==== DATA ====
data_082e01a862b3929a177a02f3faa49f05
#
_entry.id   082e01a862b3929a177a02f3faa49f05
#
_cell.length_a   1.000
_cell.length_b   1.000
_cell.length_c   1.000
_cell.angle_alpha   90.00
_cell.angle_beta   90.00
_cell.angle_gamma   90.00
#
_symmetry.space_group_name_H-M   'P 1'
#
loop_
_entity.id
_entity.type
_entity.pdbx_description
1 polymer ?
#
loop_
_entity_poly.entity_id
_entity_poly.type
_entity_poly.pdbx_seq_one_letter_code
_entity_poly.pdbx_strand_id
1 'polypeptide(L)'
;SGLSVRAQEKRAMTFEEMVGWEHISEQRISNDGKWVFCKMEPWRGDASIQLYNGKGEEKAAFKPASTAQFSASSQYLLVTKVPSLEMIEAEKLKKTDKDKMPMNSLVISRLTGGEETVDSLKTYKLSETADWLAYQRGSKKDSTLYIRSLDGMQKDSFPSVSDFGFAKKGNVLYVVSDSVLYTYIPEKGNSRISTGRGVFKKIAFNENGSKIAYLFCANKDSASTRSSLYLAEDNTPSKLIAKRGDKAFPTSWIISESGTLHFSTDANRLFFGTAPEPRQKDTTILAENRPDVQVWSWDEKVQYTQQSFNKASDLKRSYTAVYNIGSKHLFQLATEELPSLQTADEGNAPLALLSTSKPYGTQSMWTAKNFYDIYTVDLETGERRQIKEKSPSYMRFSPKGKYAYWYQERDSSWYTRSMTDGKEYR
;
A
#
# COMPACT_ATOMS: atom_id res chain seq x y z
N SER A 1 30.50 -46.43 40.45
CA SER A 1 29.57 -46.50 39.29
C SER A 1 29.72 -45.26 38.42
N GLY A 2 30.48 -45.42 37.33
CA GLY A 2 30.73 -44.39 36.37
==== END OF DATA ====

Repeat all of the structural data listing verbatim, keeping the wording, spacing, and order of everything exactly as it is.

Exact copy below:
data_082e01a862b3929a177a02f3faa49f05
#
_entry.id   082e01a862b3929a177a02f3faa49f05
#
_cell.length_a   1.000
_cell.length_b   1.000
_cell.length_c   1.000
_cell.angle_alpha   90.00
_cell.angle_beta   90.00
_cell.angle_gamma   90.00
#
_symmetry.space_group_name_H-M   'P 1'
#
loop_
_entity.id
_entity.type
_entity.pdbx_description
1 polymer ?
#
loop_
_entity_poly.entity_id
_entity_poly.type
_entity_poly.pdbx_seq_one_letter_code
_entity_poly.pdbx_strand_id
1 'polypeptide(L)'
;SGLSVRAQEKRAMTFEEMVGWEHISEQRISNDGKWVFCKMEPWRGDASIQLYNGKGEEKAAFKPASTAQFSASSQYLLVTKVPSLEMIEAEKLKKTDKDKMPMNSLVISRLTGGEETVDSLKTYKLSETADWLAYQRGSKKDSTLYIRSLDGMQKDSFPSVSDFGFAKKGNVLYVVSDSVLYTYIPEKGNSRISTGRGVFKKIAFNENGSKIAYLFCANKDSASTRSSLYLAEDNTPSKLIAKRGDKAFPTSWIISESGTLHFSTDANRLFFGTAPEPRQKDTTILAENRPDVQVWSWDEKVQYTQQSFNKASDLKRSYTAVYNIGSKHLFQLATEELPSLQTADEGNAPLALLSTSKPYGTQSMWTAKNFYDIYTVDLETGERRQIKEKSPSYMRFSPKGKYAYWYQERDSSWYTRSMTDGKEYR
;
A
#
# COMPACT_ATOMS: atom_id res chain seq x y z
N SER A 1 30.50 -46.43 40.45
CA SER A 1 29.57 -46.50 39.29
C SER A 1 29.72 -45.26 38.42
N GLY A 2 30.48 -45.42 37.33
CA GLY A 2 30.73 -44.39 36.37